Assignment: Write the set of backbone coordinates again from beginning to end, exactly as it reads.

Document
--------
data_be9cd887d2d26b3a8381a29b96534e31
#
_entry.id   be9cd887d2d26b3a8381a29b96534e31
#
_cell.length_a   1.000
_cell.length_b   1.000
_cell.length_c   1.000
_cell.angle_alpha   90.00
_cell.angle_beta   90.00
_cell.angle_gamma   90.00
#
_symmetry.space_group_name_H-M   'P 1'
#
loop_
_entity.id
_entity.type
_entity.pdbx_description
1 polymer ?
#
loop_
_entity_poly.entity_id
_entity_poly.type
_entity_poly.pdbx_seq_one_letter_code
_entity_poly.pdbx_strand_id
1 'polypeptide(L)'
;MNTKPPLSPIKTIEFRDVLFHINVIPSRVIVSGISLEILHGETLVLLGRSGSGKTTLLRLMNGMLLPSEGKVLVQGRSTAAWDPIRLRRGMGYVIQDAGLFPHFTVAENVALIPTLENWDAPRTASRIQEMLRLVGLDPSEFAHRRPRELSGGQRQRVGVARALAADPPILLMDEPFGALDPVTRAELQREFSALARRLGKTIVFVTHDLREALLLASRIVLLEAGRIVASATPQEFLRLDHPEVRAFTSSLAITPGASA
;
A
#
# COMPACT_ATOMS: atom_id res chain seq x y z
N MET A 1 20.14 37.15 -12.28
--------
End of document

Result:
data_be9cd887d2d26b3a8381a29b96534e31
#
_entry.id   be9cd887d2d26b3a8381a29b96534e31
#
_cell.length_a   1.000
_cell.length_b   1.000
_cell.length_c   1.000
_cell.angle_alpha   90.00
_cell.angle_beta   90.00
_cell.angle_gamma   90.00
#
_symmetry.space_group_name_H-M   'P 1'
#
loop_
_entity.id
_entity.type
_entity.pdbx_description
1 polymer ?
#
loop_
_entity_poly.entity_id
_entity_poly.type
_entity_poly.pdbx_seq_one_letter_code
_entity_poly.pdbx_strand_id
1 'polypeptide(L)'
;MNTKPPLSPIKTIEFRDVLFHINVIPSRVIVSGISLEILHGETLVLLGRSGSGKTTLLRLMNGMLLPSEGKVLVQGRSTAAWDPIRLRRGMGYVIQDAGLFPHFTVAENVALIPTLENWDAPRTASRIQEMLRLVGLDPSEFAHRRPRELSGGQRQRVGVARALAADPPILLMDEPFGALDPVTRAELQREFSALARRLGKTIVFVTHDLREALLLASRIVLLEAGRIVASATPQEFLRLDHPEVRAFTSSLAITPGASA
;
A
#
# COMPACT_ATOMS: atom_id res chain seq x y z
N MET A 1 20.14 37.15 -12.28